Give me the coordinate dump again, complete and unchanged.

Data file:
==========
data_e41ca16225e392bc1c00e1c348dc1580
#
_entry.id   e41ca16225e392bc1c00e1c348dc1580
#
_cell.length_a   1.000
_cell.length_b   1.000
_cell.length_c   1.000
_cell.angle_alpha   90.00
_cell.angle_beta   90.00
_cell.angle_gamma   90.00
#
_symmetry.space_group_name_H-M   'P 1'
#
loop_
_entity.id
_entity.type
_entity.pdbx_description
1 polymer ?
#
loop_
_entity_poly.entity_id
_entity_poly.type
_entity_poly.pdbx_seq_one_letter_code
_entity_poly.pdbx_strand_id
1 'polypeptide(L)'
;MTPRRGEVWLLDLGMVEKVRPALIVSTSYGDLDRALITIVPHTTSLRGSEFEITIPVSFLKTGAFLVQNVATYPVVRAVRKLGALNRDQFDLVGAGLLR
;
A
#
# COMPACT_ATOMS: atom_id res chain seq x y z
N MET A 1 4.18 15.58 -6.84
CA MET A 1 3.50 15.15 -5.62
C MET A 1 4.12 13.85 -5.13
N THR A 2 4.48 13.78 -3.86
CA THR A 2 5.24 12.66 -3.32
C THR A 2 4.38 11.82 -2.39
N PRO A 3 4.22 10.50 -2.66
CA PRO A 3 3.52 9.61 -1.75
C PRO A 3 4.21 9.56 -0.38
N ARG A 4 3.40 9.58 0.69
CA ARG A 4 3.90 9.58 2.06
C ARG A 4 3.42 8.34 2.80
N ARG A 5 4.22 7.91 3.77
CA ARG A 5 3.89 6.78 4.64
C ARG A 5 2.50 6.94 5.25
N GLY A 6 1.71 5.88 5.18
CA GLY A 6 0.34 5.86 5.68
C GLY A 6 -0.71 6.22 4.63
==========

data_e41ca16225e392bc1c00e1c348dc1580
#
_entry.id   e41ca16225e392bc1c00e1c348dc1580
#
_cell.length_a   1.000
_cell.length_b   1.000
_cell.length_c   1.000
_cell.angle_alpha   90.00
_cell.angle_beta   90.00
_cell.angle_gamma   90.00
#
_symmetry.space_group_name_H-M   'P 1'
#
loop_
_entity.id
_entity.type
_entity.pdbx_description
1 polymer ?
#
loop_
_entity_poly.entity_id
_entity_poly.type
_entity_poly.pdbx_seq_one_letter_code
_entity_poly.pdbx_strand_id
1 'polypeptide(L)'
;MTPRRGEVWLLDLGMVEKVRPALIVSTSYGDLDRALITIVPHTTSLRGSEFEITIPVSFLKTGAFLVQNVATYPVVRAVRKLGALNRDQFDLVGAGLLR
;
A
#
# COMPACT_ATOMS: atom_id res chain seq x y z
N MET A 1 4.18 15.58 -6.84
CA MET A 1 3.50 15.15 -5.62
C MET A 1 4.12 13.85 -5.13
N THR A 2 4.48 13.78 -3.86
CA THR A 2 5.24 12.66 -3.32
C THR A 2 4.38 11.82 -2.39
N PRO A 3 4.22 10.50 -2.66
CA PRO A 3 3.52 9.61 -1.75
C PRO A 3 4.21 9.56 -0.38
N ARG A 4 3.40 9.58 0.69
CA ARG A 4 3.90 9.58 2.06
C ARG A 4 3.42 8.34 2.80
N ARG A 5 4.22 7.91 3.77
CA ARG A 5 3.89 6.78 4.64
C ARG A 5 2.50 6.94 5.25
N GLY A 6 1.71 5.88 5.18
CA GLY A 6 0.34 5.86 5.68
C GLY A 6 -0.71 6.22 4.63